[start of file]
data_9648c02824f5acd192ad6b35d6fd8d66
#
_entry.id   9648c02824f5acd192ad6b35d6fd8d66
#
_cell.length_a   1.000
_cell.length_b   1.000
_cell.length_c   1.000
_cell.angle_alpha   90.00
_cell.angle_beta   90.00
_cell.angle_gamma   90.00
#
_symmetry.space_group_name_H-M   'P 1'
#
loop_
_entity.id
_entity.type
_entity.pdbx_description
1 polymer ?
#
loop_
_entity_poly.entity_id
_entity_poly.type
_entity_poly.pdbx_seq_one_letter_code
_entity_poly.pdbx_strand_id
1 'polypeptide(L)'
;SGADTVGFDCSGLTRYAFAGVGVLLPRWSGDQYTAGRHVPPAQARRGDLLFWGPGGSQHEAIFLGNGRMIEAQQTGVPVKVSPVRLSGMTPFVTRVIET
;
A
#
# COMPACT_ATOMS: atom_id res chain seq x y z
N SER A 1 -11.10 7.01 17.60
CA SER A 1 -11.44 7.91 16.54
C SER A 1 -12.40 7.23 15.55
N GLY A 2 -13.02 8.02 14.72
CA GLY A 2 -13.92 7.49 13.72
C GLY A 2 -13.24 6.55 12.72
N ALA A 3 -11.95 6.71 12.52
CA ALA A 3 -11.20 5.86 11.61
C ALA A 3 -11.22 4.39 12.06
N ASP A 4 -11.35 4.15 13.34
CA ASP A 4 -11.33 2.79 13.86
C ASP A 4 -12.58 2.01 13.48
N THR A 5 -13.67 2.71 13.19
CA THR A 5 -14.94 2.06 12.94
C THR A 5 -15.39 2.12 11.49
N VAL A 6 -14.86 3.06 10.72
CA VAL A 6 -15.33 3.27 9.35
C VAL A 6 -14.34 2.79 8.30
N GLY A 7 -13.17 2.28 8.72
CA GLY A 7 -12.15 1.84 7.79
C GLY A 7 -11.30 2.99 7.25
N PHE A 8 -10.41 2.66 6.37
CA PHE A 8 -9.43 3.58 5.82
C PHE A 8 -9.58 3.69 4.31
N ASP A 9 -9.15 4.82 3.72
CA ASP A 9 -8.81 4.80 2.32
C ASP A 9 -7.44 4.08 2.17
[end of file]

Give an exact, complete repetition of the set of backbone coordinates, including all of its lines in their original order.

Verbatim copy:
data_9648c02824f5acd192ad6b35d6fd8d66
#
_entry.id   9648c02824f5acd192ad6b35d6fd8d66
#
_cell.length_a   1.000
_cell.length_b   1.000
_cell.length_c   1.000
_cell.angle_alpha   90.00
_cell.angle_beta   90.00
_cell.angle_gamma   90.00
#
_symmetry.space_group_name_H-M   'P 1'
#
loop_
_entity.id
_entity.type
_entity.pdbx_description
1 polymer ?
#
loop_
_entity_poly.entity_id
_entity_poly.type
_entity_poly.pdbx_seq_one_letter_code
_entity_poly.pdbx_strand_id
1 'polypeptide(L)'
;SGADTVGFDCSGLTRYAFAGVGVLLPRWSGDQYTAGRHVPPAQARRGDLLFWGPGGSQHEAIFLGNGRMIEAQQTGVPVKVSPVRLSGMTPFVTRVIET
;
A
#
# COMPACT_ATOMS: atom_id res chain seq x y z
N SER A 1 -11.10 7.01 17.60
CA SER A 1 -11.44 7.91 16.54
C SER A 1 -12.40 7.23 15.55
N GLY A 2 -13.02 8.02 14.72
CA GLY A 2 -13.92 7.49 13.72
C GLY A 2 -13.24 6.55 12.72
N ALA A 3 -11.95 6.71 12.52
CA ALA A 3 -11.20 5.86 11.61
C ALA A 3 -11.22 4.39 12.06
N ASP A 4 -11.35 4.15 13.34
CA ASP A 4 -11.33 2.79 13.86
C ASP A 4 -12.58 2.01 13.48
N THR A 5 -13.67 2.71 13.19
CA THR A 5 -14.94 2.06 12.94
C THR A 5 -15.39 2.12 11.49
N VAL A 6 -14.86 3.06 10.72
CA VAL A 6 -15.33 3.27 9.35
C VAL A 6 -14.34 2.79 8.30
N GLY A 7 -13.17 2.28 8.72
CA GLY A 7 -12.15 1.84 7.79
C GLY A 7 -11.30 2.99 7.25
N PHE A 8 -10.41 2.66 6.37
CA PHE A 8 -9.43 3.58 5.82
C PHE A 8 -9.58 3.69 4.31
N ASP A 9 -9.15 4.82 3.72
CA ASP A 9 -8.81 4.80 2.32
C ASP A 9 -7.44 4.08 2.17